Don’t you have a credit card and don’t know which one is the best? Probably you already know that the best option is a student card or a secured card, but don’t know the difference between them.
Although both types of cards are just like other credit cards in your wallet and on your credit score, they have some particularities that make them unique, especially as a first card.
Below, we’ll explain the benefits and drawbacks of student cards and secured cards. So keep reading to find out what fits your needs best.
Student cards are traditional unsecured credit cards. This means you don’t need to pay a security deposit to get one, but usually they give a lower credit limit.
For instance, the credit limit average for Americans is $31,015, while the college student can expect a more modest initial credit limit of $500 to $1,500. Actually, some student cards offer only $100 or lower.
The problem is if you use more than 30% of the credit limit in any billing cycle, you may hurt your credit score. This could be a challenge because it’s good for your score to keep a low credit utilization.
- Traditional unsecured credit cards.
- No security deposit is required.
- Age may not matter, as long as you’re a student.
- The average APR is around 16% – slightly lower than other cards.
- Some student cards offer cash back rewards.
- Many student credit cards have no annual fee.
- Initial lower credit limit.
- Credit history may be required in order to qualify.
- You must prove sufficient income.
Considering a student card? You need to ask yourself:
- “Who qualifies for a student card, and do I fit that profile?” – Card issuers will verify your enrollment during the application process.
- “How long can I retain a student card?” – Some cards, such as Discover, allow you to keep a student card for life.
- “If I want a higher credit limit later on, how does that work?” – It’ll depend on the card and the applicant.
With a secured card, you control your credit limit because it’s determined by the amount of security deposit you do. But sometimes card issuers give you a little more than that.
For instance, Capital One Platinum Secured Credit Card gives an initial credit limit at $200, however the security deposit can be $49, $99 or $200, depending on your credit history and credit score.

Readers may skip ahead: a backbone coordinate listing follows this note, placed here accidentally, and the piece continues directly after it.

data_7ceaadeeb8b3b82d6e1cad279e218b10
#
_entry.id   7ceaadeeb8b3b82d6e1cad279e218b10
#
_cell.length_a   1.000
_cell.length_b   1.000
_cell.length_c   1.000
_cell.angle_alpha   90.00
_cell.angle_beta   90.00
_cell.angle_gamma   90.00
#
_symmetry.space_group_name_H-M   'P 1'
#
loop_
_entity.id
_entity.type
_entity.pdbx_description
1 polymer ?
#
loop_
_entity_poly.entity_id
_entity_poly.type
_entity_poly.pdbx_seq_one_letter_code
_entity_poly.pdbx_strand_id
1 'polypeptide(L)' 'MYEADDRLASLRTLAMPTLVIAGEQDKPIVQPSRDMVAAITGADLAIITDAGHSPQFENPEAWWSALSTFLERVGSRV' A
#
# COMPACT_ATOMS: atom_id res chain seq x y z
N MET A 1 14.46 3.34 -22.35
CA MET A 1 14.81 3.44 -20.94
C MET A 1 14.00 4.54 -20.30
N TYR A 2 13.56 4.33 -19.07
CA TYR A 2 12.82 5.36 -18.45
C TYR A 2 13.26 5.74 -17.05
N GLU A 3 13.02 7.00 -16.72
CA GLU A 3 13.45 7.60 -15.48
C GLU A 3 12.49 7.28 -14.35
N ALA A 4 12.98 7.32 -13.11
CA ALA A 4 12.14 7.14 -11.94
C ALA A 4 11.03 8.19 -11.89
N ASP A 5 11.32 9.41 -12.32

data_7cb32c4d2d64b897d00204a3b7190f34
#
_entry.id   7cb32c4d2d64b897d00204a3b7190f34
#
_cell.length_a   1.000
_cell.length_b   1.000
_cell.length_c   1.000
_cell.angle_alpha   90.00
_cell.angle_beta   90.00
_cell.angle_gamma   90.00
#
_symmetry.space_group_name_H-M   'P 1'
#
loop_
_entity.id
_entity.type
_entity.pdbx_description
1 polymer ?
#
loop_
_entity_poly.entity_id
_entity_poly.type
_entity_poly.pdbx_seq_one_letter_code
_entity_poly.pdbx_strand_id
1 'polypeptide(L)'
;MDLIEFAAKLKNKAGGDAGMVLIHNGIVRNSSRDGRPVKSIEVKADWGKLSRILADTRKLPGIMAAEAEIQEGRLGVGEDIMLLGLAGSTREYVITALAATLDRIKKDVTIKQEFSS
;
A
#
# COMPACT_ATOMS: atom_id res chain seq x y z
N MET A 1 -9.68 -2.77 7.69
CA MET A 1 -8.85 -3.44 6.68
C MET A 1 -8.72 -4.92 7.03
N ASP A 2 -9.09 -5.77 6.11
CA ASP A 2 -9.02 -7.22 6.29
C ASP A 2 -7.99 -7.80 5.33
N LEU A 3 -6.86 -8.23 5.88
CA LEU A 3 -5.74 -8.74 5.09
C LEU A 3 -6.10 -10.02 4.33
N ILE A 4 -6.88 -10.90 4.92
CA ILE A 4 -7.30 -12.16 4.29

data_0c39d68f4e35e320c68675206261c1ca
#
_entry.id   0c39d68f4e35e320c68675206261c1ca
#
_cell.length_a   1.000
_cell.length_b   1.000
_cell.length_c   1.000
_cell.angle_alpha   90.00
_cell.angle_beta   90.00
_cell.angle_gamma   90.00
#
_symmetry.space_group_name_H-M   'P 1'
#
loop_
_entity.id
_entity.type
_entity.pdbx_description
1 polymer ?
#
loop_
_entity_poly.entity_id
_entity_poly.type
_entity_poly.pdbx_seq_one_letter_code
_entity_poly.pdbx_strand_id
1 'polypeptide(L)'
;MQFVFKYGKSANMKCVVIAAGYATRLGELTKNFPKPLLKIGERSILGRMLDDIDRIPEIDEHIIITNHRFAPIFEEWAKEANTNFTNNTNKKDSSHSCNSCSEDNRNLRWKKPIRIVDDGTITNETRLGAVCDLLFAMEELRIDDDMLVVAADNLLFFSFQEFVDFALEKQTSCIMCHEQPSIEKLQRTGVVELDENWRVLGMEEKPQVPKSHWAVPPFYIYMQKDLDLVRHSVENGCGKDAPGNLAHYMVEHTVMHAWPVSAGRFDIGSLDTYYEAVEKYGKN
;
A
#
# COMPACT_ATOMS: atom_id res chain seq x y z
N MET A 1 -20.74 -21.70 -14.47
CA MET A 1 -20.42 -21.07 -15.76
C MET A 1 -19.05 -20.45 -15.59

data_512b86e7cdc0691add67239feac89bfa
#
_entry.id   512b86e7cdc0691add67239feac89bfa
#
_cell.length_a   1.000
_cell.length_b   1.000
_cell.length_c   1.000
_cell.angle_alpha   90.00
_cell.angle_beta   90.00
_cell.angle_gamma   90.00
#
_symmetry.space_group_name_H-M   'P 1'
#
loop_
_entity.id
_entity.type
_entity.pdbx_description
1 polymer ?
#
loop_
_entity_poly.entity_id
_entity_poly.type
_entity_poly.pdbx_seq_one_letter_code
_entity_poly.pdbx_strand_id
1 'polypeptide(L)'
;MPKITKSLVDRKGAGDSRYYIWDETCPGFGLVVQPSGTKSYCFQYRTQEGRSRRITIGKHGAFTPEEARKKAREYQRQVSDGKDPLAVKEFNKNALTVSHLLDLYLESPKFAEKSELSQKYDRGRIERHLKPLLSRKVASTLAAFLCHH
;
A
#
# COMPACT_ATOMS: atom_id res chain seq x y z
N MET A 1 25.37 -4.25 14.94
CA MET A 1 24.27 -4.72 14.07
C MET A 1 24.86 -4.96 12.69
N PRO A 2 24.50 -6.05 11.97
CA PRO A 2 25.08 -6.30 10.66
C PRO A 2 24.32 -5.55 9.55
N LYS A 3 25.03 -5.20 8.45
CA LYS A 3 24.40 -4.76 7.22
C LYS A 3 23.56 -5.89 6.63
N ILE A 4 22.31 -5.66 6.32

Therefore, what’s the difference between a secured card and a debit card? The security deposit won’t cover purchases until you reload the card like a debit card. Instead, you need to pay all your purchases you make on the card in addition to the security deposit. That deposit is just a way to put the card in your hand.
If you want a secured card, you need to look for cards that can be converted to an unsecured card and refund the security deposit.
- Work like traditional credit card cards.
- Easier to get with little or no credit.
- Open up the path to graduate to an unsecured card.
- If you can establish a positive payment history, your card issuer may extend your credit limit.
- You make a security deposit as collateral to secure the credit line.
- Card issuers keep that security deposit until you close the account and pay off all your charges.
- You must have sufficient income to qualify, despite the deposit.
- Annual fees are common.
- Many secured card issuers run a credit check.
Questions to ask potential issuers when considering a secured card
- “What’s required to retrieve my deposit when the time comes, and how long does that take?” – Card issuers’ rules may differ so it’s important you know this information before you sign up.
- “How quickly can I increase my credit limit?” – Some cards give you access to a higher credit line after making your first five payments on time.
- “How easy is it to turn my secured card into an unsecured card?” – Some cards automatically review the account monthly to see if it qualifies for a transition to an unsecured line of credit. If it does, you simply get back the deposit and keep the same card and account.
Your first card is a keeper
Now that you know all the student cards and secured card pros and cons it’s easier to know which one is the best for you. Keep in mind that there is no such thing as the best card, it will be the one that best fits your needs and goals.
Even if you want to graduate to a more “grown-up” card in the future, you may want to keep your first card open for a long time. Closing your oldest card can impact your length of credit history, which accounts for 15% of your FICO score.